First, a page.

"The Order’s immediate effect is to force sports leagues to make an impossible choice: discriminate against transgender women and girls, in violation of New York law, or find somewhere else to play," said the letter addressed to Nassau County Executive Bruce Blakeman.

Blakeman announced an executive order on Feb. 22 that bans transgender athletes from competing in events aligning with their gender identity in county-run facilities.

The executive order states that sports leagues, organizations, teams and other entities in the Long Island county must expressly designate teams based on an athlete's sex assigned at birth when applying for a "use and occupancy" permit at a Nassau County Parks property for a sporting competition or event on all levels.

The AG's office argues that the order is "in clear violation of New York State anti-discrimination laws and demands that it be immediately rescinded."

The letter argues that not only will the policy deter inclusive teams from attending events in about 100 venues in the county, but also "by requiring teams and leagues to exclude transgender women and girls as a condition of using covered facilities, it invites invasive policing of the sex and gender identity and expression of all girls and women."

In a social media post, Blakeman defended the transgender sports ban.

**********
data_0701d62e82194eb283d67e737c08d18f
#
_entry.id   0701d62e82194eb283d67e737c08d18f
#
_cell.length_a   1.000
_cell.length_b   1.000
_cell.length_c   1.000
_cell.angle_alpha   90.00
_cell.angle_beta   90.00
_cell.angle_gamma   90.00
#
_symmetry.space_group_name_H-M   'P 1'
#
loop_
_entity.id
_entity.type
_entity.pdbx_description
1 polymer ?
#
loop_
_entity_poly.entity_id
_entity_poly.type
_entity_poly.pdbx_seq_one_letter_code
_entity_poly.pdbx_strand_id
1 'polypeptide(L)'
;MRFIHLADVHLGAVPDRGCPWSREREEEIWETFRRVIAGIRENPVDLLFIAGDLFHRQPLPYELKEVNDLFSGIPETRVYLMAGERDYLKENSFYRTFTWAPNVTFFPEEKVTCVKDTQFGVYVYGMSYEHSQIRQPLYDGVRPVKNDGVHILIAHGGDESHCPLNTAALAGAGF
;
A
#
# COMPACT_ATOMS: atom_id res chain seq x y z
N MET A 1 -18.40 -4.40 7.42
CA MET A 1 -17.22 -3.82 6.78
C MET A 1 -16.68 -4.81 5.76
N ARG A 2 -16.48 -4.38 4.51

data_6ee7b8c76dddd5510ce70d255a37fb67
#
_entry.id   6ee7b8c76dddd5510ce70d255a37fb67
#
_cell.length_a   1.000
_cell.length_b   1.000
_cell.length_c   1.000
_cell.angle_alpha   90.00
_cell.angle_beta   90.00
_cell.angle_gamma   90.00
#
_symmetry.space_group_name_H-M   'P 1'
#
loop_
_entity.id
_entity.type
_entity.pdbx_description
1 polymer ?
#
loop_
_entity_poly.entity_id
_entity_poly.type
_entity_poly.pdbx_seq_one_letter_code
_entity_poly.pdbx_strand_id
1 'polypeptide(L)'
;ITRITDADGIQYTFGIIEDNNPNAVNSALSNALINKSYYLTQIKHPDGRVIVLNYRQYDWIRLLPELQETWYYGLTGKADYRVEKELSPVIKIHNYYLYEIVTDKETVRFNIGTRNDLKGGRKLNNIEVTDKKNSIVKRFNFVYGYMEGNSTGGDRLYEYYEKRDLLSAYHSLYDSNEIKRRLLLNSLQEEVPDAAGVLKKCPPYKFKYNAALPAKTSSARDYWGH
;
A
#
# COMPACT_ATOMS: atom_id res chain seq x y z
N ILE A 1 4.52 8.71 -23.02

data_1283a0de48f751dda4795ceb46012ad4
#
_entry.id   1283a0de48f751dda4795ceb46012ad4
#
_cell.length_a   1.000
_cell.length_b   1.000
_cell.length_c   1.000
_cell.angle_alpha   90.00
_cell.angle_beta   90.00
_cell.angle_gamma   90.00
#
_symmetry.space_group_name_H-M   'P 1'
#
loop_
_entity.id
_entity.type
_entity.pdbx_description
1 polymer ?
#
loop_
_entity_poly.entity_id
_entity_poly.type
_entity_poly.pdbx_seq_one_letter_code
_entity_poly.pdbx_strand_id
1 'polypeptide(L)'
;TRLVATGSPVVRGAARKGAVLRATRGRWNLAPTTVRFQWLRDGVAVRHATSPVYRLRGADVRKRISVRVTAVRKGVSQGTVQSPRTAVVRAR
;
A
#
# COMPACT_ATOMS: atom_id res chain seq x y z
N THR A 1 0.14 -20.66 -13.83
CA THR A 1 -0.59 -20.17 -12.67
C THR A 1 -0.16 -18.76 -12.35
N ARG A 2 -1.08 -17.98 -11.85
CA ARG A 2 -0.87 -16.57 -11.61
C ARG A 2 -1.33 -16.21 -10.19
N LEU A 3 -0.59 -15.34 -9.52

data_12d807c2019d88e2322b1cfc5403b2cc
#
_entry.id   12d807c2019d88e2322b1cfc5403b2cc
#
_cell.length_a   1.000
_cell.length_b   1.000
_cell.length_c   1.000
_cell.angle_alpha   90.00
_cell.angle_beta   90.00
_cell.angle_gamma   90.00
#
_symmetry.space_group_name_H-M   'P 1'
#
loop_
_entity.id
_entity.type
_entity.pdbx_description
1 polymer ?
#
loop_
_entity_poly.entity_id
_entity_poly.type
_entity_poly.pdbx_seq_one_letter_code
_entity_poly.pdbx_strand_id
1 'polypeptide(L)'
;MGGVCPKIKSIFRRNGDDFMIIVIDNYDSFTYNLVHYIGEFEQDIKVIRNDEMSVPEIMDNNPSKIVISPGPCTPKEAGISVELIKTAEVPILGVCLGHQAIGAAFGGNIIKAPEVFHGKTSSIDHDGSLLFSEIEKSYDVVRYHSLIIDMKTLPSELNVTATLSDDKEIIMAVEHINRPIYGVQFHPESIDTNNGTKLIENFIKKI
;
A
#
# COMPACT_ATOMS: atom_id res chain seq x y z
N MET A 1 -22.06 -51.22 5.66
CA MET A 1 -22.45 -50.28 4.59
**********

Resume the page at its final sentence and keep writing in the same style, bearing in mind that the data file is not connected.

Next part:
"My [executive order] stops the bullying of women and girls by transgender males who have many outlets to compete without putting the safety and security of females in danger," said Blakeman. "In Nassau we will continue to fight for females’ right to be safe, secure, and have a level playing field to compete."

Under the executive order, permits will not be given to any event or competition that allows transgender women or girls to compete in girls' or women's sporting events. This restrictions were set to go into effect immediately, according to Blakeman's office.

The move goes against guidelines from local and national sports associations.

The New York State Public High School Athletic Association's transgender policy states that it is "committed to providing all students with the opportunity to participate ... in a manner consistent with their gender identity and the New York State Commissioner of Education's Regulations."

The governing bodies of several national and international sports leagues, including the International Olympic Committee, require transgender women to meet certain hormone levels in order to play on sports teams with cisgender women.